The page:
Monday, 28 January 2013

Writing For Free


The topic of writing for free seems to be popular at the moment, so I thought I’d add my take on the subject. (There’s an article on the subject in the latest issue of Writers’ Forum magazine, Alex Gazzola has written a post on his blog http://mistakeswritersmake.blogspot.co.uk, and the topic has cropped up in a couple of Facebook groups too.)

Many writers are horrified to hear about others writing for free. It does them out of a job, they argue, and they have a point. To use the example that writers often trot out on this topic, who expects a plumber to come out and work for free? But, if two plumbers knocked on your door and one offered to charge £80 for the job, whereas the other was prepared to do it for free, which one would you choose? (Mind you, which one would you expect would do a better job: the plumber charging for their expertise and skill, or the one who doesn’t value their craft?)

Of course, whether you should write for free is something that only you can decide. Have I written for free? Yes. But there’s usually a benefit for me, for doing so. As an author, I’ve occasionally written free articles to help publicise my books. Sometimes, I’ve offered free articles as an investment in potential future work, which has resulted in opportunities.

There are also other times when I write for free. I like to support a couple of small organisations for writers with free articles, because they helped me so much at the start of my writing career. And, occasionally, I submit to anthologies that are produced for charitable purposes.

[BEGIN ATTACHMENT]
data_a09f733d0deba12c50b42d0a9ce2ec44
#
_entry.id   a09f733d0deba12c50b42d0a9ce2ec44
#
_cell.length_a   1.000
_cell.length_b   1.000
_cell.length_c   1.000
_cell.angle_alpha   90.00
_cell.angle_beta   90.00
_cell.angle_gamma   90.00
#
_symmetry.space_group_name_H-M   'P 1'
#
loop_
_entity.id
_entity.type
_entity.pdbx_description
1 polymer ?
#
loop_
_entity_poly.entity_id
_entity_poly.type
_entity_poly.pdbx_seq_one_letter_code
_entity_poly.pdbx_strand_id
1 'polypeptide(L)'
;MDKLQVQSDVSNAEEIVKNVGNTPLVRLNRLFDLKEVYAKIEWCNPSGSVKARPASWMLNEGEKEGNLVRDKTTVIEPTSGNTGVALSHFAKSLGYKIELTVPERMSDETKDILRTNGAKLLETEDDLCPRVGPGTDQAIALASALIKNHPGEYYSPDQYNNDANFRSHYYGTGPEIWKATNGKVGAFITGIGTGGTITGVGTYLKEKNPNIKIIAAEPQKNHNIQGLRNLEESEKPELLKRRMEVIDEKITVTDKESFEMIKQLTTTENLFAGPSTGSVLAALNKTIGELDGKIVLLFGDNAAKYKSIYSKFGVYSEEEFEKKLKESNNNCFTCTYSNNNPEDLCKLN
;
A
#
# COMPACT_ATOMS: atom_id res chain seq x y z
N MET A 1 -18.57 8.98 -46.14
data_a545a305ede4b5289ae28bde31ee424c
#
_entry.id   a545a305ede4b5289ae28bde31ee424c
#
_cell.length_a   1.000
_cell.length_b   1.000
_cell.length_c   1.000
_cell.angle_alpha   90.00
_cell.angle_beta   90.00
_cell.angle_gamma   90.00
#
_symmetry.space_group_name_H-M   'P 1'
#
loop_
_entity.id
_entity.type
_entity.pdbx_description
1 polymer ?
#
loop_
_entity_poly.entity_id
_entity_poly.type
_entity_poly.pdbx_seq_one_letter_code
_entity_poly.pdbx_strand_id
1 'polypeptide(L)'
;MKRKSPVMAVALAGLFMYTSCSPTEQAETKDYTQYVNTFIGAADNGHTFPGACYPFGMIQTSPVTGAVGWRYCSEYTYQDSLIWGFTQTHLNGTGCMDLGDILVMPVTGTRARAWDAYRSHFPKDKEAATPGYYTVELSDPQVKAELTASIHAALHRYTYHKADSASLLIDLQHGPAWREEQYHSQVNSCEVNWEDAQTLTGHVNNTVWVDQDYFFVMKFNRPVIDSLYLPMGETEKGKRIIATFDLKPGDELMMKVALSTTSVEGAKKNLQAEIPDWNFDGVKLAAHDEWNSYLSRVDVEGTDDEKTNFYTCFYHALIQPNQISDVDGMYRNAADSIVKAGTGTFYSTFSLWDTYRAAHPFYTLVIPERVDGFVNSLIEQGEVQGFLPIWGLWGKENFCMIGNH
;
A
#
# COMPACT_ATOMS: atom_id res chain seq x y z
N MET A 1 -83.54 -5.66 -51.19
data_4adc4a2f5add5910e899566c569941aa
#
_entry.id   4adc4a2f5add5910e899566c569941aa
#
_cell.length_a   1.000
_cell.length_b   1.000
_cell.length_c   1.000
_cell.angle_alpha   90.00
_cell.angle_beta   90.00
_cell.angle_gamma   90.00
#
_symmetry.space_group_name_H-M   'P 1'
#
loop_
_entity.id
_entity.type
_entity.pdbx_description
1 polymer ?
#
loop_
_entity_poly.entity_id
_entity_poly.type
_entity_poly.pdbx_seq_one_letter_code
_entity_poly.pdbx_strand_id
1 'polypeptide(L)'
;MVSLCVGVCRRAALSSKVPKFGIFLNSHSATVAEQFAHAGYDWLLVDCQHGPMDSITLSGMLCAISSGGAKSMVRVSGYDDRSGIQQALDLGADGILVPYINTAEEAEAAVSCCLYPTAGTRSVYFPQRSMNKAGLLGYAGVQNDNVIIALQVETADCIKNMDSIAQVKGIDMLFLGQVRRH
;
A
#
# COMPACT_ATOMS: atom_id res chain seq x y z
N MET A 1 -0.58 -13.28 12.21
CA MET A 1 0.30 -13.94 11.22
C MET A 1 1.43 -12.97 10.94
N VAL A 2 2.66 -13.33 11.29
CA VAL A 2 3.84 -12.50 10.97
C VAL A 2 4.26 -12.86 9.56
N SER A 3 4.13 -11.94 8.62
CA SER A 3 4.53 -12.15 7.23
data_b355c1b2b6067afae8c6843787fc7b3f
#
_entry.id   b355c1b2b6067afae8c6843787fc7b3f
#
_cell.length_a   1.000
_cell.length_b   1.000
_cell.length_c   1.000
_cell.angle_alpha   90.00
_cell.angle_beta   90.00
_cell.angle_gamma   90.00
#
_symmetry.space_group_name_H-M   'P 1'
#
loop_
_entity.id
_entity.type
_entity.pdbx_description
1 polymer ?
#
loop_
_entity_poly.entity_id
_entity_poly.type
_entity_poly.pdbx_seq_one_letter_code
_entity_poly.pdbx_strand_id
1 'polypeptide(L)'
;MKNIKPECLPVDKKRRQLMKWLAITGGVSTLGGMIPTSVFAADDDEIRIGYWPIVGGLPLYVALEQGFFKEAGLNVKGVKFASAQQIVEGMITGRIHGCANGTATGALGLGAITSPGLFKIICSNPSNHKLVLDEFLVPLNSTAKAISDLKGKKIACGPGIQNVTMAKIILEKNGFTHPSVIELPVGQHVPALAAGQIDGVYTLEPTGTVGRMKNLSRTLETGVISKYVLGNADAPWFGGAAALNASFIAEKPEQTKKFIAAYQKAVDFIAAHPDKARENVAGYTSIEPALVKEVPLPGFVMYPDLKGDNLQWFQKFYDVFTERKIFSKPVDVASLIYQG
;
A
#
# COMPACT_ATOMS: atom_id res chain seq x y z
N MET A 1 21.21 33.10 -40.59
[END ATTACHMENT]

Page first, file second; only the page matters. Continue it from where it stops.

At the start of their writing career, some writers are so keen to see their name in print, they’re happy to write for free. And, on occasions, there can be some merit in this. Being published might provide the motivation to start on the next project. It might give the writer the confidence to try a bigger, paying, market in the future. And being able to tell an editor that you’ve been published in XYZ magazine can be useful (especially as most editors won’t know how much XYZ magazine paid you, even if it was zilch).

But you should always be sensible and realistic. Would you expect Cosmopolitan, or Good Housekeeping magazine not to pay their writers? If a publication charges advertisers for advertising within its pages, then it should be paying its writers for the work they produce to appear within those pages. It is those written words that attract the readers to buy the publication in the first place - not the advertisements.

There are many small press publications out there who claim to operate on tight budgets - and many do. Some claim they don’t have the resources to pay for submissions. Others work hard to offer something, even if it only amounts to a few pounds. At least those that offer a minuscule payment acknowledge that a writer should be paid for their craft.

Even writers who (pay to) enter writing competitions do so in the hope that they will win … and be paid for their efforts in prize money.